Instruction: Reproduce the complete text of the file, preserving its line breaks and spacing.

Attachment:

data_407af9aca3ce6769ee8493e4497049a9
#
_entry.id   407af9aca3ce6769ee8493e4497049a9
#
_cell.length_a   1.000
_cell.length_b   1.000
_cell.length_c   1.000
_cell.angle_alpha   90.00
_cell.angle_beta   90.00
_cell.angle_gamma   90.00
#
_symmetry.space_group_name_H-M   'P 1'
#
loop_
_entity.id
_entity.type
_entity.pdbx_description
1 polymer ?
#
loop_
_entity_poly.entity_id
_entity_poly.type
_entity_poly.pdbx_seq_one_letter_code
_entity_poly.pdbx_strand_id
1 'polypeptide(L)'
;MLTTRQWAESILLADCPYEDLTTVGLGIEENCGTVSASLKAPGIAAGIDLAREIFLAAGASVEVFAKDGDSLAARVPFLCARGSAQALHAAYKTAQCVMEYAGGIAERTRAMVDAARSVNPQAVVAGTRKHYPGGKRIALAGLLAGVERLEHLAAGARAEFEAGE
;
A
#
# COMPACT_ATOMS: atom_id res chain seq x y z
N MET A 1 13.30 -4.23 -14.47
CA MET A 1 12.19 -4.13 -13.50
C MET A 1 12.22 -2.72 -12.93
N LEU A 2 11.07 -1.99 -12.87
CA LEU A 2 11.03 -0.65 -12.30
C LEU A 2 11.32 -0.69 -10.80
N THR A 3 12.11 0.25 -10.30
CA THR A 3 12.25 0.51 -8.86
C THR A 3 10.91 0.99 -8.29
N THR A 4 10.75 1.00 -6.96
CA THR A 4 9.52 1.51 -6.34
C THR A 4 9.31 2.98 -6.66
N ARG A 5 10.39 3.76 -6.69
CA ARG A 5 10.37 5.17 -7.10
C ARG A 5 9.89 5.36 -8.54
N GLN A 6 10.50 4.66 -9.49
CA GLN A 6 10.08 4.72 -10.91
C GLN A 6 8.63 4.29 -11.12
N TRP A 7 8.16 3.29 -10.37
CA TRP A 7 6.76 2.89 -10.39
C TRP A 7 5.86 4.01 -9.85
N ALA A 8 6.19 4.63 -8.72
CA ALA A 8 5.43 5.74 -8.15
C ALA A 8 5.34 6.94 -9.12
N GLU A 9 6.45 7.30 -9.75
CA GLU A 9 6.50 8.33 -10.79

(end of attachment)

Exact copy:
data_407af9aca3ce6769ee8493e4497049a9
#
_entry.id   407af9aca3ce6769ee8493e4497049a9
#
_cell.length_a   1.000
_cell.length_b   1.000
_cell.length_c   1.000
_cell.angle_alpha   90.00
_cell.angle_beta   90.00
_cell.angle_gamma   90.00
#
_symmetry.space_group_name_H-M   'P 1'
#
loop_
_entity.id
_entity.type
_entity.pdbx_description
1 polymer ?
#
loop_
_entity_poly.entity_id
_entity_poly.type
_entity_poly.pdbx_seq_one_letter_code
_entity_poly.pdbx_strand_id
1 'polypeptide(L)'
;MLTTRQWAESILLADCPYEDLTTVGLGIEENCGTVSASLKAPGIAAGIDLAREIFLAAGASVEVFAKDGDSLAARVPFLCARGSAQALHAAYKTAQCVMEYAGGIAERTRAMVDAARSVNPQAVVAGTRKHYPGGKRIALAGLLAGVERLEHLAAGARAEFEAGE
;
A
#
# COMPACT_ATOMS: atom_id res chain seq x y z
N MET A 1 13.30 -4.23 -14.47
CA MET A 1 12.19 -4.13 -13.50
C MET A 1 12.22 -2.72 -12.93
N LEU A 2 11.07 -1.99 -12.87
CA LEU A 2 11.03 -0.65 -12.30
C LEU A 2 11.32 -0.69 -10.80
N THR A 3 12.11 0.25 -10.30
CA THR A 3 12.25 0.51 -8.86
C THR A 3 10.91 0.99 -8.29
N THR A 4 10.75 1.00 -6.96
CA THR A 4 9.52 1.51 -6.34
C THR A 4 9.31 2.98 -6.66
N ARG A 5 10.39 3.76 -6.69
CA ARG A 5 10.37 5.17 -7.10
C ARG A 5 9.89 5.36 -8.54
N GLN A 6 10.50 4.66 -9.49
CA GLN A 6 10.08 4.72 -10.91
C GLN A 6 8.63 4.29 -11.12
N TRP A 7 8.16 3.29 -10.37
CA TRP A 7 6.76 2.89 -10.39
C TRP A 7 5.86 4.01 -9.85
N ALA A 8 6.19 4.63 -8.72
CA ALA A 8 5.43 5.74 -8.15
C ALA A 8 5.34 6.94 -9.12
N GLU A 9 6.45 7.30 -9.75
CA GLU A 9 6.50 8.33 -10.79